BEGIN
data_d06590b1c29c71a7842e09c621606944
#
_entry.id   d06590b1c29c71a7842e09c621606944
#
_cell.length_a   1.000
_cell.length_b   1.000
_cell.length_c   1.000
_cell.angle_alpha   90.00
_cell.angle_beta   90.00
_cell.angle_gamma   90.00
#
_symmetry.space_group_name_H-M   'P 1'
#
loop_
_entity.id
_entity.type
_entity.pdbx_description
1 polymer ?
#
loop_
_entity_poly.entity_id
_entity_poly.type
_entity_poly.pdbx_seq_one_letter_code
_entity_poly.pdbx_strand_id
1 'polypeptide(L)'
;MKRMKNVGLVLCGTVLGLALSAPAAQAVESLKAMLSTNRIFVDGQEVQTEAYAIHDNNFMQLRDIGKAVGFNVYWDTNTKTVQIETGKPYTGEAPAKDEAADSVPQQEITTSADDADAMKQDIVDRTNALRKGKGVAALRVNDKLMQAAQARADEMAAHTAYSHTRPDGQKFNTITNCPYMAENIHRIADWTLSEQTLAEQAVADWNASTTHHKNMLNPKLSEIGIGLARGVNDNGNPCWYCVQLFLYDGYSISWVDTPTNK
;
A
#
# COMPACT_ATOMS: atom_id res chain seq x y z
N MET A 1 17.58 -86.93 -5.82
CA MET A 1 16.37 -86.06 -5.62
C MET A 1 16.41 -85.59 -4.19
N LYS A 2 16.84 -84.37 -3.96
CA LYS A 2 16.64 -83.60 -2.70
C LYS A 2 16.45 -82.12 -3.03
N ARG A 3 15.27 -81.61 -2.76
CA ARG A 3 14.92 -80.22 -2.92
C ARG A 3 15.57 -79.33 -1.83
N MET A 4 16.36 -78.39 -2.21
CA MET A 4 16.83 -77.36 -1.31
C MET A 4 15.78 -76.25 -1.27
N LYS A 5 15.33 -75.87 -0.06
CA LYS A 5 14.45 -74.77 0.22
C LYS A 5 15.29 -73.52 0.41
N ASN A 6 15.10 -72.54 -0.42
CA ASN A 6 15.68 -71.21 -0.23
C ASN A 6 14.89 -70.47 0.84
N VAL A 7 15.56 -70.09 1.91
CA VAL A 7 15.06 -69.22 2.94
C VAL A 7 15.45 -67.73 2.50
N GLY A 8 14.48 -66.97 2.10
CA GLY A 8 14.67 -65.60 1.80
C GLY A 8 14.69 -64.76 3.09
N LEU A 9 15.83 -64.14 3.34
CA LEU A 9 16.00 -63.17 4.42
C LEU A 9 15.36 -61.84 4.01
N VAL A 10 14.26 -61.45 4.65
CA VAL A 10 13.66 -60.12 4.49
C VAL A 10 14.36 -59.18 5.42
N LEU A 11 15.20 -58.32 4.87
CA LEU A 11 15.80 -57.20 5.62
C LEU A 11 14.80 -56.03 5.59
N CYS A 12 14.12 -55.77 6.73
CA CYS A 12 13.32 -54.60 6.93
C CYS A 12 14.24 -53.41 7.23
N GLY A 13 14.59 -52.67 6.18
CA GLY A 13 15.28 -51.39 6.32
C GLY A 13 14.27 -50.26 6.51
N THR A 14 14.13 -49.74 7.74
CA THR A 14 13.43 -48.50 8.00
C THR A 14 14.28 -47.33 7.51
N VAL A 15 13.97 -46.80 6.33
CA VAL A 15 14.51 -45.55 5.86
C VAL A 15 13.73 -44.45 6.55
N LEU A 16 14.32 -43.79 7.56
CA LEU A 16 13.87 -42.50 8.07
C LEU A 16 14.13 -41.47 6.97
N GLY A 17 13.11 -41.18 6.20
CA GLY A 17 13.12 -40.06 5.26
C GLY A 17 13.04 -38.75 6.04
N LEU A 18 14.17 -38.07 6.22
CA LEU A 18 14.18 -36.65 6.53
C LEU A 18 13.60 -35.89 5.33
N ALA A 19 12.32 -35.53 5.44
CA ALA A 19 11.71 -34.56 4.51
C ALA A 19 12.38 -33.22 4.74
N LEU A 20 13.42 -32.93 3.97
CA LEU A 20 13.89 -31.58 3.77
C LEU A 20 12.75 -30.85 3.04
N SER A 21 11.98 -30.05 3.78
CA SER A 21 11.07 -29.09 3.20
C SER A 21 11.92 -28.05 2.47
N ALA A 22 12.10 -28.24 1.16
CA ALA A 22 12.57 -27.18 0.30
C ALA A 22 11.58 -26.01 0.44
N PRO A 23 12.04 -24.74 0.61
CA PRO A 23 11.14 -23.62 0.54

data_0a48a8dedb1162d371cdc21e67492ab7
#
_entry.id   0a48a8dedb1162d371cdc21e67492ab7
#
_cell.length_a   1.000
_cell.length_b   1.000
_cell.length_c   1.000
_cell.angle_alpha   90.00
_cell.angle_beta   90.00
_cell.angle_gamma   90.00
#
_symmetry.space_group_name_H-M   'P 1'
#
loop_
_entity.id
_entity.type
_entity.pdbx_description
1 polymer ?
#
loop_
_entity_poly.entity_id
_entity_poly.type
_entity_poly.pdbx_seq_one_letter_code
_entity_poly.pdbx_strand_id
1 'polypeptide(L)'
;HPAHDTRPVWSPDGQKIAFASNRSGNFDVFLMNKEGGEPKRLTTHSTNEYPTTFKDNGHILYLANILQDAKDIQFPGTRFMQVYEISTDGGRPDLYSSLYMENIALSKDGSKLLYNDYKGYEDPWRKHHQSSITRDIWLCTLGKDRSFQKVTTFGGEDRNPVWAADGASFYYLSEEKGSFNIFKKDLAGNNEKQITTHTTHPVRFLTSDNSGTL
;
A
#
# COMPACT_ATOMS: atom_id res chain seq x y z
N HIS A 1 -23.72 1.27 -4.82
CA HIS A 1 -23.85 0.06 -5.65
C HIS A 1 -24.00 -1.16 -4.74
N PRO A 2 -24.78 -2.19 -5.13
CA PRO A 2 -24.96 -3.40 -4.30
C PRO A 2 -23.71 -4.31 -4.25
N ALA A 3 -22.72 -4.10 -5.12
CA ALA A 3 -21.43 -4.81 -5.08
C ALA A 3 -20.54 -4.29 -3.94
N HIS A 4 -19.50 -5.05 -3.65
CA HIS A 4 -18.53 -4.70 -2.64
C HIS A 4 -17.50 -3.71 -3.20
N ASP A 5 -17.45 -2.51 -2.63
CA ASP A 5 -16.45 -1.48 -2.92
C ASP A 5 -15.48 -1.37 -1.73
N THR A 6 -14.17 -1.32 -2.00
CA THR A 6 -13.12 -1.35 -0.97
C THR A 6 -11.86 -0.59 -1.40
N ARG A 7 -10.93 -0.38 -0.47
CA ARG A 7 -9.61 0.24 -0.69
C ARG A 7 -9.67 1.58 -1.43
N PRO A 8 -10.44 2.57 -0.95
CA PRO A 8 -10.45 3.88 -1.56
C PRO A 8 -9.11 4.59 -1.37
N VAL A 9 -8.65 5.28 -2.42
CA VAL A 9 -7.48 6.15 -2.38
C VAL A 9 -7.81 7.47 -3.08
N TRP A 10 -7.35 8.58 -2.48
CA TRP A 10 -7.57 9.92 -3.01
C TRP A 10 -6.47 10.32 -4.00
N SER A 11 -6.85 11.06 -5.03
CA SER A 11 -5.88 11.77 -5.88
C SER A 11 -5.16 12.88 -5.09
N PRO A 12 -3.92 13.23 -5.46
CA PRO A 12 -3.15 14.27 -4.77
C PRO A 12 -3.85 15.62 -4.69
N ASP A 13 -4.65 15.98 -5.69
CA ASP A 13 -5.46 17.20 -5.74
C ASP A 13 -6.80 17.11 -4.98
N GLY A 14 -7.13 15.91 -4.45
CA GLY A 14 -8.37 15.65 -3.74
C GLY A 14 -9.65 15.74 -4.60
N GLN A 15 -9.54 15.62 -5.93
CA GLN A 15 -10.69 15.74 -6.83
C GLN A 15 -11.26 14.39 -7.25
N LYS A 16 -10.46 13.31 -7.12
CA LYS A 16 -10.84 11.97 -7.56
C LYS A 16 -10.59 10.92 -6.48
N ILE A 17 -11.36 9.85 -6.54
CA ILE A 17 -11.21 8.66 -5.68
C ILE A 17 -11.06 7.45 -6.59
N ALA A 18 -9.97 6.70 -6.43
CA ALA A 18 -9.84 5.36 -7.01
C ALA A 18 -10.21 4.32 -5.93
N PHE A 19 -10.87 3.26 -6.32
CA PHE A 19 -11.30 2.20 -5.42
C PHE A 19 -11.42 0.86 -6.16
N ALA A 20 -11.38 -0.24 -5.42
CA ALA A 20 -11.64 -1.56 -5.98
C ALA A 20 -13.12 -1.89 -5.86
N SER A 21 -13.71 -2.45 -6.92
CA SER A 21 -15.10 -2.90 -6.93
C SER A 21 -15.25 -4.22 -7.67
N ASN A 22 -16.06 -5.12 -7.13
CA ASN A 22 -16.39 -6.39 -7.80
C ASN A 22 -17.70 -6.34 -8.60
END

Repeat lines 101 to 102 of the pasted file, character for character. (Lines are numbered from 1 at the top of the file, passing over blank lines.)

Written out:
_entry.id   0a48a8dedb1162d371cdc21e67492ab7
#